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Explain how the relationship between the dose of drug given to an individual and the concentration of drug molecules - Essay Example

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A drug, once administered, has to make a long journey and interact with various body tissues to reach its target receptor site…
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Explain how the relationship between the dose of drug given to an individual and the concentration of drug molecules
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"Explain how the relationship between the dose of drug given to an individual and the concentration of drug molecules"

Download file to see previous pages These factors are discussed in more detail below, based on the description of Goodman, et al. (2011, ch. 2). The characteristics of the drug molecule itself that affect the drug’s concentration at the receptor site include its molecular size, degree of ionization, lipid solubility, and its affinity for serum and tissue proteins. The plasma membrane (of skin or intestinal cells, for example) is a common barrier to drug distribution; drugs that are not lipid soluble will not be able to permeate the membrane and not reach the target site. A drug of small molecular size will travel more easily through the membranes than a larger molecule, reaching the target in higher concentrations. Ionized molecules, and those that bind to proteins, also have difficulties in passing through the membrane. If the drug has a tendency to ionize at the pH of the intestinal lumen or the blood, the ionized form will have difficulty passing through lipid plasma membranes. If the drug interacts with transporter proteins on the cell membrane, its uptake into the cell may be increased or decreased, depending on the direction in which the transporter moves the drug. For example, the P-glycoprotein in enterocytes limits the oral absorption of some cancer chemotherapeutic agents by exporting them back into the lumen of the GI tract. Similarly, it has been found that multidrug transporters such as P-glycoprotein (PGP) and members of the multidrug resistance-associated protein (MRP) family are over-expressed in capillary endothelial cells in epileptogenic brain tissue, and, by transporting anti-epileptic drugs out, these proteins may be responsible for the pharmacoresistance of the epileptic brain to anti-epileptic drugs (Löscher and Potschka, 2002).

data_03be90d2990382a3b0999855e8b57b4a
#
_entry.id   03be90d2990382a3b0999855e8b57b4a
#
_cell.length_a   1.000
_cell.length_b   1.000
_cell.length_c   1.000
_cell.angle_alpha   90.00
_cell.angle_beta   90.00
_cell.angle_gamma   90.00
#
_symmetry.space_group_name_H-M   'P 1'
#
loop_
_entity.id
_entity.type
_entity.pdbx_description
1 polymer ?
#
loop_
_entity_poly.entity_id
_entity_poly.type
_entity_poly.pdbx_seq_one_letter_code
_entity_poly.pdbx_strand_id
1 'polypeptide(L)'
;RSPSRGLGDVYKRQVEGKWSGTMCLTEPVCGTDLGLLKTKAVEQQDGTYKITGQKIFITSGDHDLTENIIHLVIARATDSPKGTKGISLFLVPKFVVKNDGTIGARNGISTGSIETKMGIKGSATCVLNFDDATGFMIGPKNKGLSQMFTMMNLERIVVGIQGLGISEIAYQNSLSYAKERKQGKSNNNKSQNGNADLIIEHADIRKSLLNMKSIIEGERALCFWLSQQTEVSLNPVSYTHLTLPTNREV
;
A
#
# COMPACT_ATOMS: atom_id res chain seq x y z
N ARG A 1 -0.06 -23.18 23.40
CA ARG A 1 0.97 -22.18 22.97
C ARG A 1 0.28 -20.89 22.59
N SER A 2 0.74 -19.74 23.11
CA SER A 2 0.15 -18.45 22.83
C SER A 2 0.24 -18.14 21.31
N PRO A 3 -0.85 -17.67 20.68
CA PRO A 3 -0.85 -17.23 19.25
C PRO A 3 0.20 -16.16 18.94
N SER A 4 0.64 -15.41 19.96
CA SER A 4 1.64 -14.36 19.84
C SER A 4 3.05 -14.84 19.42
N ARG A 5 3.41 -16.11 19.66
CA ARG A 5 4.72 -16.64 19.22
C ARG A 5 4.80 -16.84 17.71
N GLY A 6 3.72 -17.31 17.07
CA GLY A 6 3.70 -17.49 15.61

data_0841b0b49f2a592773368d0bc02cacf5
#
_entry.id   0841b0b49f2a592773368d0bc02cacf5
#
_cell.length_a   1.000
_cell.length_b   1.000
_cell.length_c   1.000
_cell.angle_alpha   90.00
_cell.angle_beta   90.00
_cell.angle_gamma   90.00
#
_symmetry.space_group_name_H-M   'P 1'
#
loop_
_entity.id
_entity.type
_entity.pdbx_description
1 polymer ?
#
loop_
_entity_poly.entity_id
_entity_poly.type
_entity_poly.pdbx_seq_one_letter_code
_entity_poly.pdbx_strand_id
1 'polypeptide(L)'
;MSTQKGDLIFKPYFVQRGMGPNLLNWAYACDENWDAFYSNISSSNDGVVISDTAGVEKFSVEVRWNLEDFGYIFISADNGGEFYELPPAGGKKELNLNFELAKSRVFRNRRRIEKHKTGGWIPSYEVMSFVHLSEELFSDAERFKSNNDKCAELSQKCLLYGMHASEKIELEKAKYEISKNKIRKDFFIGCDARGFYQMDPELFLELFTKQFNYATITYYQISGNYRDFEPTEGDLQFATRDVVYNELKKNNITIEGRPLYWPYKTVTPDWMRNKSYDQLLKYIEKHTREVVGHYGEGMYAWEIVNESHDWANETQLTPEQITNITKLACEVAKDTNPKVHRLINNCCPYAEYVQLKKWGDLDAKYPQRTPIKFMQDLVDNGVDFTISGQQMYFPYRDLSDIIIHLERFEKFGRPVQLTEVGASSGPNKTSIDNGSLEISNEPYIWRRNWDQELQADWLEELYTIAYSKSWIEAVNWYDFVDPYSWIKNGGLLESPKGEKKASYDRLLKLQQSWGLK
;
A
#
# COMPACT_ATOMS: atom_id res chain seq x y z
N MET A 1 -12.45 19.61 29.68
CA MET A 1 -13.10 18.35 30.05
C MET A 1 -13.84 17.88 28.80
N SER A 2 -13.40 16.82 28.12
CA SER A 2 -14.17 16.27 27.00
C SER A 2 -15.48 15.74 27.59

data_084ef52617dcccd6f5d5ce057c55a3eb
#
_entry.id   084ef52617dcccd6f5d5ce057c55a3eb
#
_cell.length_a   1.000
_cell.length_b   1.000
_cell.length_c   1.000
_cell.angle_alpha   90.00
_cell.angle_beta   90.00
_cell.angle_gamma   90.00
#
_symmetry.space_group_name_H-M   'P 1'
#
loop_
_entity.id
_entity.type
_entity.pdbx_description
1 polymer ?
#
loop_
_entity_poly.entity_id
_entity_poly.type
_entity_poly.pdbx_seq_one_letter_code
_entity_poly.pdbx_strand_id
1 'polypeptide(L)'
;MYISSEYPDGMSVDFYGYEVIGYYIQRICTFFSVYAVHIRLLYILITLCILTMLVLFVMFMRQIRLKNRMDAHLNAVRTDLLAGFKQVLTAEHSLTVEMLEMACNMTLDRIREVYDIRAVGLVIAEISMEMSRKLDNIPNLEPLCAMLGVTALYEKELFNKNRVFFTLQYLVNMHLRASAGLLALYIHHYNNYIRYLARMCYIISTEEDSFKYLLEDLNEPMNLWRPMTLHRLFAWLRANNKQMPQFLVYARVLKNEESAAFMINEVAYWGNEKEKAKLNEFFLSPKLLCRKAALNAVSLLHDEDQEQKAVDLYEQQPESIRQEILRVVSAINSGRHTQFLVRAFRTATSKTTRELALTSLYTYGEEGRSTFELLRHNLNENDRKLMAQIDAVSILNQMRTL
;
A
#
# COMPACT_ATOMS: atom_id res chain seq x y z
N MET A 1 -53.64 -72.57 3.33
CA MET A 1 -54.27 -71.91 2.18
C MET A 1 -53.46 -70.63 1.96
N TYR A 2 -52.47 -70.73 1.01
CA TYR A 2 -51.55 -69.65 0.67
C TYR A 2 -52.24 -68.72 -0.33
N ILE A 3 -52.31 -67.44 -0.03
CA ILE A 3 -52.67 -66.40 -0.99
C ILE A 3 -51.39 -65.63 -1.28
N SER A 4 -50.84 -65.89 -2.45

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transporters such as P-glycoprotein (PGP) and members of the multidrug resistance-associated protein (MRP) family are over-expressed in capillary endothelial cells in epileptogenic brain tissue, and, by transporting anti-epileptic drugs out, these proteins may be responsible for the pharmacoresistance of the epileptic brain to anti-epileptic drugs (Loscher and Potschka, 2002). If a drug is capable of binding to plasma proteins such as albumin, then some of the drug molecules in the bloodstream bind to the proteins, while the remaining unbound drug molecules are available to reach equilibrium across all membranes and reach the target receptor. Thus, plasma protein binding limits the concentration of the drug at its site of action. When the site of action of concern is the brain, the capability of the drug to cross the blood-brain barrier determines the concentration of administered drug that can reach the target. The more lipophilic the drug in its unbound, non-ionized form, the greater will be its ability to pass through the endothelial cells forming the blood-brain barrier, and thus the higher will be its bioavailability in the brain. How the route of administration affects the fraction of the drug dose that reaches the target is also important. The most common route of administration is oral, however, this route has several implications on bioavailability, and the dose swallowed will not entirely reach the target site. Only a fraction of the ingested drug is absorbed from the intestine, depending on the factors discussed in the previous paragraph. As more absorption takes place in the intestine than the stomach, any factor that increases stomach emptying (such as such as lying down on the right side and level of physical activity) increases drug absorption as the ...Download file to see next pagesRead More
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